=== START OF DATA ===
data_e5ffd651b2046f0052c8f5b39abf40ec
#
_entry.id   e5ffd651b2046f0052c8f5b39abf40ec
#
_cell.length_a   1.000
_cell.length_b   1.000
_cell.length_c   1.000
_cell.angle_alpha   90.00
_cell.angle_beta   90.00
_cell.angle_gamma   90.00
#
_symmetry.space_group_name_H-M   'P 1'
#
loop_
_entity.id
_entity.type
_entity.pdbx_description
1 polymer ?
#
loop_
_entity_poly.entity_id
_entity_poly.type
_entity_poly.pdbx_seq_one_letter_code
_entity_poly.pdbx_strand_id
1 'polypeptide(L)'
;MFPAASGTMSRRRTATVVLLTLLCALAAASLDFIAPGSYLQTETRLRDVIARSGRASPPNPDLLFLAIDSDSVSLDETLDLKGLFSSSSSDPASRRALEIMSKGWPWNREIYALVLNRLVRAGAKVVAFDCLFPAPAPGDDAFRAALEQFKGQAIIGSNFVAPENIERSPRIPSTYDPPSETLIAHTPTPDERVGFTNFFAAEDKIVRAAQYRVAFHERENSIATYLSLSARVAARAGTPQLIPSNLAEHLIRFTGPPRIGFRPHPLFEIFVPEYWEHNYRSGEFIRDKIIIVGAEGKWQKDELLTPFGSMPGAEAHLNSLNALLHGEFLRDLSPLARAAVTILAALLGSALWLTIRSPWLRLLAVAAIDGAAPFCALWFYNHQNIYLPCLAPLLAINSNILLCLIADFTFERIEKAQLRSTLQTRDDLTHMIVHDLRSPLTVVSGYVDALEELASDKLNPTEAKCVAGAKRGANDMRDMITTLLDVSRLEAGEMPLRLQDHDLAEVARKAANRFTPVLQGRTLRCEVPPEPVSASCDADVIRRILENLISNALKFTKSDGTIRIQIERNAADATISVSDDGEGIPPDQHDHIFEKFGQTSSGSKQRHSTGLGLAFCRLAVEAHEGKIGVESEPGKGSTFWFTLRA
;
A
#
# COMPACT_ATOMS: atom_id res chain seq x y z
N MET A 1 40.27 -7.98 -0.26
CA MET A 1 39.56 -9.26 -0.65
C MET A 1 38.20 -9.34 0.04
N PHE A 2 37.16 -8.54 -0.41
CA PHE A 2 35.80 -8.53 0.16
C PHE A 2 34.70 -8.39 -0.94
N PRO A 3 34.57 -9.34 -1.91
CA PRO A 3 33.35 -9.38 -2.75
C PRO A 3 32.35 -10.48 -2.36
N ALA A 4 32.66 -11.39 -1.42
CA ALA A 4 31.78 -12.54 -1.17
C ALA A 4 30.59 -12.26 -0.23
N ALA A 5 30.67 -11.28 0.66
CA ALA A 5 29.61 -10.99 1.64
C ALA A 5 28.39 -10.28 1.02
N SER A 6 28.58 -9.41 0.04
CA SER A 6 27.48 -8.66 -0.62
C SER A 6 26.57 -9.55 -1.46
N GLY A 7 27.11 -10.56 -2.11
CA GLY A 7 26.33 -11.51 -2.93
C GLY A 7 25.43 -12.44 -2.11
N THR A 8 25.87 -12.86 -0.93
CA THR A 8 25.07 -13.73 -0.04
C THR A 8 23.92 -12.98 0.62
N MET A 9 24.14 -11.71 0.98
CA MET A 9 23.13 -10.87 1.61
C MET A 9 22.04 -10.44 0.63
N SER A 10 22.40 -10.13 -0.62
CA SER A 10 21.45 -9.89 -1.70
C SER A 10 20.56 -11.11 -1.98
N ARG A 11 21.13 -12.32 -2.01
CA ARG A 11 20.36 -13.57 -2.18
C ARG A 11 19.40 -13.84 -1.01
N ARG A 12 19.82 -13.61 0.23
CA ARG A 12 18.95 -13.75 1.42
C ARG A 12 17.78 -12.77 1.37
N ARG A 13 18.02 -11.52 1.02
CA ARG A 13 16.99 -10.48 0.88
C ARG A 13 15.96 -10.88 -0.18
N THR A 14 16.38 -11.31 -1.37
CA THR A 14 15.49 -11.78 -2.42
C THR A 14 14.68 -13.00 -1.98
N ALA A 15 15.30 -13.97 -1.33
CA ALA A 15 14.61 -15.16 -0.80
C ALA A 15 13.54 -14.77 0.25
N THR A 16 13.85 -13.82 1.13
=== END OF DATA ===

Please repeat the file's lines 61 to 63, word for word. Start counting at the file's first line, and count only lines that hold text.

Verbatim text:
N ARG A 11 21.13 -12.32 -2.01
CA ARG A 11 20.36 -13.57 -2.18
C ARG A 11 19.40 -13.84 -1.01